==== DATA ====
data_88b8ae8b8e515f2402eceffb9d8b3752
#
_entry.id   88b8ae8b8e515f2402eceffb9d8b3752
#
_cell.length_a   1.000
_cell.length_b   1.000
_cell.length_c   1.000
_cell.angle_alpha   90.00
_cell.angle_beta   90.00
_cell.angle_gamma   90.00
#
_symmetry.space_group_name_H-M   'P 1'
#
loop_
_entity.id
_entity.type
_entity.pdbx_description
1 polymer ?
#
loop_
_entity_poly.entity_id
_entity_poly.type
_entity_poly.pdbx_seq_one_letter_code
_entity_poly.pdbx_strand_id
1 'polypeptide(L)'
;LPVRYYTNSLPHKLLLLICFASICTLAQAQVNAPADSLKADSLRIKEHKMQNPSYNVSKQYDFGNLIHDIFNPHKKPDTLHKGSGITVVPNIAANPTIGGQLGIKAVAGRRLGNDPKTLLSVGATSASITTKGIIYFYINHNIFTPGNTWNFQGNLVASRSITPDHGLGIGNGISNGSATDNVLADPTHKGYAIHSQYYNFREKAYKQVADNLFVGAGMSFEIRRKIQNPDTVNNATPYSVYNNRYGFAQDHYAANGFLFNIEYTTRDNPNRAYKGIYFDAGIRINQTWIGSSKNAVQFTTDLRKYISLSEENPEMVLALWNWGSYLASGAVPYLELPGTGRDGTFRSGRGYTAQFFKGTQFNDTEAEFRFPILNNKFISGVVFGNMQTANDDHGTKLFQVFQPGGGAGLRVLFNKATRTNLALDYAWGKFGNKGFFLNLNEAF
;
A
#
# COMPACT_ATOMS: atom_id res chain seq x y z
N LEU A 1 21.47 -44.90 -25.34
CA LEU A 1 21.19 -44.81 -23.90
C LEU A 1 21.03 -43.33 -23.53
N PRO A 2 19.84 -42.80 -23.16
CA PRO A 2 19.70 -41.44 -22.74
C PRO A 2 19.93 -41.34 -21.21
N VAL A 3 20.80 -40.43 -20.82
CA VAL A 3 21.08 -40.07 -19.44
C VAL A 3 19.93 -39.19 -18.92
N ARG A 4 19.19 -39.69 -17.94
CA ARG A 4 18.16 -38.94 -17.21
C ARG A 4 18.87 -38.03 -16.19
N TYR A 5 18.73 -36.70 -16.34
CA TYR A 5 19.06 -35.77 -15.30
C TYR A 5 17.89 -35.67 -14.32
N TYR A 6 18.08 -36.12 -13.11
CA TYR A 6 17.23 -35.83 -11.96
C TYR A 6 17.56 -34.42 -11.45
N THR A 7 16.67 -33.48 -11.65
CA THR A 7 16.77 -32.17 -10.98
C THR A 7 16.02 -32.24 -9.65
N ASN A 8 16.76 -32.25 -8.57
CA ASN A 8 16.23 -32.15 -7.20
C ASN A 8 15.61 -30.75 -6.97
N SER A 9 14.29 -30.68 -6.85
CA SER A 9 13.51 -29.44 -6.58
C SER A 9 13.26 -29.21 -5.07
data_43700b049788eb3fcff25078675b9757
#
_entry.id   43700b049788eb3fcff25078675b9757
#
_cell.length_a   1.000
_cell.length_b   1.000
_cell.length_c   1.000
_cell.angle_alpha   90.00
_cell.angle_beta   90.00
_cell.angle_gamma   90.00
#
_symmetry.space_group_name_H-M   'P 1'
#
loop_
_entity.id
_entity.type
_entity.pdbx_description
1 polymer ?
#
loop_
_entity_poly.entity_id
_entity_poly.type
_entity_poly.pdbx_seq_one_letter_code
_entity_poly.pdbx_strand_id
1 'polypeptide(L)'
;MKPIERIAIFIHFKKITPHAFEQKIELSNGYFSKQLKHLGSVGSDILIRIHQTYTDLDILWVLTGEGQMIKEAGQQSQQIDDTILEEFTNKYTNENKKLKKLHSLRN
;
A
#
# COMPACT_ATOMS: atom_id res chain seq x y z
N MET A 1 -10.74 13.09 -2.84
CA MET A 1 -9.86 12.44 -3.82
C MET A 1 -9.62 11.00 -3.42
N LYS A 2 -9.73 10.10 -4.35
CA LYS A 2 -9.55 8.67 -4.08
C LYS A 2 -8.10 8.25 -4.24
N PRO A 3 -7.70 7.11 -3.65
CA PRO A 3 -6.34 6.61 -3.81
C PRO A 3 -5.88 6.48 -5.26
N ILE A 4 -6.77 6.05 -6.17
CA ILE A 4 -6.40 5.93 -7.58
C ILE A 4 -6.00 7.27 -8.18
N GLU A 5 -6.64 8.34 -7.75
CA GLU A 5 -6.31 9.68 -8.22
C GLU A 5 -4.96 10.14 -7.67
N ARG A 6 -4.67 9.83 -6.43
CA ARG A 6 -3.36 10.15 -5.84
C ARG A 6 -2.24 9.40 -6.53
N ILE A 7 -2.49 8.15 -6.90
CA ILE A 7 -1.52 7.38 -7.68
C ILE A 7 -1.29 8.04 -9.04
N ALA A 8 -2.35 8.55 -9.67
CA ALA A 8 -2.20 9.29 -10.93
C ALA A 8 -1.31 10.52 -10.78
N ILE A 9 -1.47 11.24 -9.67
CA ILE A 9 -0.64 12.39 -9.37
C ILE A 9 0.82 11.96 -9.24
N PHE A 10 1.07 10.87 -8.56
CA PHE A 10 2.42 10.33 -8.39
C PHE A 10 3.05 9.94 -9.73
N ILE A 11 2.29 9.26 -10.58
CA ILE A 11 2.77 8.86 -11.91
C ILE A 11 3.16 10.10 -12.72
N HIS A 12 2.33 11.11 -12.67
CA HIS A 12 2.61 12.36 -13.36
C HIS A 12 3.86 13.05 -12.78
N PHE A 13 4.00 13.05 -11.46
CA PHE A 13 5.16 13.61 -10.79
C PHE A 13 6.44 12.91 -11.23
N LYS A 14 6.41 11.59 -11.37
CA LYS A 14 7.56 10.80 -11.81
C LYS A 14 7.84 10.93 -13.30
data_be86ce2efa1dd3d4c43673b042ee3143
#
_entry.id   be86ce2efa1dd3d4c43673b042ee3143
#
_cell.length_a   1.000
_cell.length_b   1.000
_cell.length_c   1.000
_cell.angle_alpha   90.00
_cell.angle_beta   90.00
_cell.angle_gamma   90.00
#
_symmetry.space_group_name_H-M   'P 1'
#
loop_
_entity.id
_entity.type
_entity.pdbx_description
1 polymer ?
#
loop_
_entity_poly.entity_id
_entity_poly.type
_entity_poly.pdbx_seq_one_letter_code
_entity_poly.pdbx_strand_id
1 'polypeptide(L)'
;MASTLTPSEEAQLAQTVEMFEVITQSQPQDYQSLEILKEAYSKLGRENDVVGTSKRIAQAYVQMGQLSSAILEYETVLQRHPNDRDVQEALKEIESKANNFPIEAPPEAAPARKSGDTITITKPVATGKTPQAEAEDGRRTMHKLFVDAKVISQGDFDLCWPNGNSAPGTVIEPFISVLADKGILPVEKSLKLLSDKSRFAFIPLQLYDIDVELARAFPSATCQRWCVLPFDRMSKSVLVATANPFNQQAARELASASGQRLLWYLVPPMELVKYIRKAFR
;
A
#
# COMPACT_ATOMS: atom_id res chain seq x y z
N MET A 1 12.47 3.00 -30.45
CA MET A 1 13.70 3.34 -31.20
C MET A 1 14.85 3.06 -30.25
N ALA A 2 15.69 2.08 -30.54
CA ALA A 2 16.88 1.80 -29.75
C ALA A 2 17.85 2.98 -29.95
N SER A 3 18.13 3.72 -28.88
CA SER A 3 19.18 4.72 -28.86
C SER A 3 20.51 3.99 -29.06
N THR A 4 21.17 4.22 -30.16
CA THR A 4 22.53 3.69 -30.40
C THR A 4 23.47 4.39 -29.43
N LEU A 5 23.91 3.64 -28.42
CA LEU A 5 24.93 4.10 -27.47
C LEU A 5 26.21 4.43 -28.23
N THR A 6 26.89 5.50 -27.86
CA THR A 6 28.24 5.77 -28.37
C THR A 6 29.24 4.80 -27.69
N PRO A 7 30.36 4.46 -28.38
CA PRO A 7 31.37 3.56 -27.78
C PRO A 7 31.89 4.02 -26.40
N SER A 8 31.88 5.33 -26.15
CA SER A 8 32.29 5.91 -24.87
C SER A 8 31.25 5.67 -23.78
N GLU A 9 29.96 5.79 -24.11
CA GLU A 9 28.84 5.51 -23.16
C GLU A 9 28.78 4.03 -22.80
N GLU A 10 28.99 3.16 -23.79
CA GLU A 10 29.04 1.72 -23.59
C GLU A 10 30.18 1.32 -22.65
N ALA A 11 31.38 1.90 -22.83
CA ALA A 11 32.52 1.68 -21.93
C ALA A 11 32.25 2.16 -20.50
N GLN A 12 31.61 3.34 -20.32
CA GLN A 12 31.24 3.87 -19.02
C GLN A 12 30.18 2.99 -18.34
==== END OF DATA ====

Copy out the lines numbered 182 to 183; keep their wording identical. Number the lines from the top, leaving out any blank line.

CA SER A 8 32.29 5.91 -24.87
C SER A 8 31.25 5.67 -23.78